So, we wait.

In our two months of waiting and finding answers, of wondering what time will bring and of trying new things to make her more comfortable, I have learned a lot.  And while our cross is not someone else's, and knowing there will always be someone with a much heavier cross, God has revealed so much.

I've learned...

...there is still so much goodness and beauty to be found...even though her body is broken in ways, her soul is whole, and she brings us so much joy.
...when people offer to help, it's important I let them, as much I may feel guilty I am not able to help them right away in return.
...that Jeremy and my relationship has never been as important.
...there are days when I basically seem to have a good handle on things and days that hit me out of the blue to remind me life is peaks and valleys.
...sometimes it feels like I can't possibly think of anything else. issues in one child can cause me to feel like I can't find a good balance in taking care of the noticeably sick one while also meeting the needs of the others. comes in so many forms: meals, prayers, texts, calls, caring for kids, sitting and visiting, or even caring for your helpers.  But, it's important to let others help in the way they feel called (have I mentioned I struggle with this, hehe?!). 
...a million cares and concerns can be eased with the weight of a sweet baby on my shoulder.
...we are never alone.
...God prepares us for these moments years before we face them and He gives us the grace necessary for the moment (maybe not the year, or the day, or even the hour to come)...but the moment He has covered.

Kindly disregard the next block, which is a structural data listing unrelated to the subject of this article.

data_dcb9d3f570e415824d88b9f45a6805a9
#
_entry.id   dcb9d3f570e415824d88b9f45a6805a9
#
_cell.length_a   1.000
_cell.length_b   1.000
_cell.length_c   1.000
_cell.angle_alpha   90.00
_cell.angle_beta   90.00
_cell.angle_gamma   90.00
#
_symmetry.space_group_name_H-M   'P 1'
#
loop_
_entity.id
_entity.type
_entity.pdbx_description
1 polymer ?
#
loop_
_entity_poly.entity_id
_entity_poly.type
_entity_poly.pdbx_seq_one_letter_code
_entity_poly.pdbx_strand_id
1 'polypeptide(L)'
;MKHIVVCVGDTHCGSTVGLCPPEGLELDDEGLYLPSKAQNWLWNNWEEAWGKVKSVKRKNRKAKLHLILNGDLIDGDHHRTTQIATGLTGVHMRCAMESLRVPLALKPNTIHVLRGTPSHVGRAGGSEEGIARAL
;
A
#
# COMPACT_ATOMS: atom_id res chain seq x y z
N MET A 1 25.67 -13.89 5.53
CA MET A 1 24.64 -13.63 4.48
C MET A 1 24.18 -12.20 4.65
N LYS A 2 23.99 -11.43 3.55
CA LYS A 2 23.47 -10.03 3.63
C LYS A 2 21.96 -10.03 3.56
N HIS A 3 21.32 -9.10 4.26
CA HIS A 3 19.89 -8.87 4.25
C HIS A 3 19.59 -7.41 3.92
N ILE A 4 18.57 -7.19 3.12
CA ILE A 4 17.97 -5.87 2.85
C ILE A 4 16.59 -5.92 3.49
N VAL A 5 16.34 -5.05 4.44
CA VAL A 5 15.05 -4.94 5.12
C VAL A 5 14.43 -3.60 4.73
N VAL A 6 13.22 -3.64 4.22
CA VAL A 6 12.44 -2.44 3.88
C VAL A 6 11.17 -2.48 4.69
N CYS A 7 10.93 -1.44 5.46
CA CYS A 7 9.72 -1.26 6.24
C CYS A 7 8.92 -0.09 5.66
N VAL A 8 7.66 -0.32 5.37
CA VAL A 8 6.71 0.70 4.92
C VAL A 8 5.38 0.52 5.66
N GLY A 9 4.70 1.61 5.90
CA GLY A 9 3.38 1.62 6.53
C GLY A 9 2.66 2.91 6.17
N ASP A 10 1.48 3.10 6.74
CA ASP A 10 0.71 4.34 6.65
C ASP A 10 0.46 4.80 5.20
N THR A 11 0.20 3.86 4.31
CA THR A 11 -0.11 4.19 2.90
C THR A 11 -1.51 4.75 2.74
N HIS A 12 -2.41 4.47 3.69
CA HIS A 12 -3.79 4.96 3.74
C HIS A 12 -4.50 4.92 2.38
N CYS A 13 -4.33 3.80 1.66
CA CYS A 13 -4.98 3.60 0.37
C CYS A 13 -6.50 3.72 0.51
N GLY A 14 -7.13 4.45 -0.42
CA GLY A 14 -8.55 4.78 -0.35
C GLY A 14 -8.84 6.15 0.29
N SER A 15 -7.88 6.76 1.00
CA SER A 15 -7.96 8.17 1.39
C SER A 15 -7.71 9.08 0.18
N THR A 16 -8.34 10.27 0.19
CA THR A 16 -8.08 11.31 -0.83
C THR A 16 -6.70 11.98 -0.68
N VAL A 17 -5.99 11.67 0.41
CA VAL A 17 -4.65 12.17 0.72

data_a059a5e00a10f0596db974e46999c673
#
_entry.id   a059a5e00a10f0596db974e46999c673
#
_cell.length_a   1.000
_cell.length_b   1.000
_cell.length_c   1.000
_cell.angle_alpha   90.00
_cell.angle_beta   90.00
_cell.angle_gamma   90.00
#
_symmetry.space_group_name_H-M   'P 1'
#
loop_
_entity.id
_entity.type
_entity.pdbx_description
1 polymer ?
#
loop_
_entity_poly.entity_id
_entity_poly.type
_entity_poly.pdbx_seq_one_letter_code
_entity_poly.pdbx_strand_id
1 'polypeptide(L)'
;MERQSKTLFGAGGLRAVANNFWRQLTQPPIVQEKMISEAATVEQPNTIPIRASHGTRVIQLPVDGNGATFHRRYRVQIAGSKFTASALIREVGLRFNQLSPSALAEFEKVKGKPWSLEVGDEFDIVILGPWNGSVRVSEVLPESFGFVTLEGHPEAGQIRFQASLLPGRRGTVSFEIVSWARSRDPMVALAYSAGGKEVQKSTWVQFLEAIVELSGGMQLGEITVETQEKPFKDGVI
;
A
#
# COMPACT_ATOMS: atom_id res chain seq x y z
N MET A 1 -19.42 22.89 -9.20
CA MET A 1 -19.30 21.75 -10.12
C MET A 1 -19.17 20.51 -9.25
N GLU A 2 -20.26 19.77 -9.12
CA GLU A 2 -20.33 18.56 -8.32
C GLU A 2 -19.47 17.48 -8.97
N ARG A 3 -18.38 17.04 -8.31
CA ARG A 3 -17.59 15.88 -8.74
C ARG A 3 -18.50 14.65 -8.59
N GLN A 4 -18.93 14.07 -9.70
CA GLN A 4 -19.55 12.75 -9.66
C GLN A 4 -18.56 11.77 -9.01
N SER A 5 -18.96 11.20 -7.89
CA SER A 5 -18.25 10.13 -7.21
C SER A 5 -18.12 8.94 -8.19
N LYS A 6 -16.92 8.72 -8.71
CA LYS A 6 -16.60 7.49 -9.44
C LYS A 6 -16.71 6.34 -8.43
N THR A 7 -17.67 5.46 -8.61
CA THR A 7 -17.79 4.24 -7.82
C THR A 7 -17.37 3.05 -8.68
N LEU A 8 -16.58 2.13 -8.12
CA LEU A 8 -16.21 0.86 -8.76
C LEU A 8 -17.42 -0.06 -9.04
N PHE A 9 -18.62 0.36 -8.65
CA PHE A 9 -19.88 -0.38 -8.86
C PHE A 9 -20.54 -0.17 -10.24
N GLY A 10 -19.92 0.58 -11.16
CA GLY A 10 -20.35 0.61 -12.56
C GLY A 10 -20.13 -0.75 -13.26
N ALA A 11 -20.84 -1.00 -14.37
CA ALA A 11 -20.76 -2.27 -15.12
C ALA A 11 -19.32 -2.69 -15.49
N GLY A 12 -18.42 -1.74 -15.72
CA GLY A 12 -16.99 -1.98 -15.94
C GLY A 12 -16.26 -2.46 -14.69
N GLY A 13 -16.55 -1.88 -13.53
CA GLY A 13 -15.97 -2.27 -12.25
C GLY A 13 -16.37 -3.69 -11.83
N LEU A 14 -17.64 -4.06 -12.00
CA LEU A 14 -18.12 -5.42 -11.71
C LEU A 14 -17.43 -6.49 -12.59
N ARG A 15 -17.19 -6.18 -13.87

...miracles and affirmations aren't always what we envision, but if our eyes are open, they are all around.

More than anything, I've learned this... is important to reach out.  

I've spent my life not knowing exactly what to say.  I've "put myself in someone's position" and convinced myself they want to be left alone or not bothered.  I've never been able to "understand what he/she was going through."  And so I haven't sent the text.  I haven't made the call.  I haven't popped a note in the mail to let someone know simply that I care.  I haven't stopped by to give a hug.  And, I've realized doesn't matter what you say (by and large).  It doesn't matter how you show your love.  It doesn't matter if you were "never that close".  There is nothing too small.  Reach out.

Say something.

I have learned that so beautifully in the last nine weeks, and the only way I can describe it is humbling.  To feel encapsulated by prayer and love is indescribable.  I sit here and think, "How will we ever return all of this love?"

But, I know this.  Our strength has come from the prayers of hundreds/thousands of people...many who we don't know.  When people say, "I don't know how you are doing this."  I do.  Because of you.  God through you.  

Thank you.

(a few days later...)

She came out of anesthesia like a champ.  She was downing the sugar water and "talking" to anyone who came to her bedside.  

The next day in our meeting with dermatology we learned there is not much more we can do for her ulcers.  We are doing the best we can, and they may heal or we may struggle with them for some time.  Only time will tell.

The following day was full of appointments to discuss results.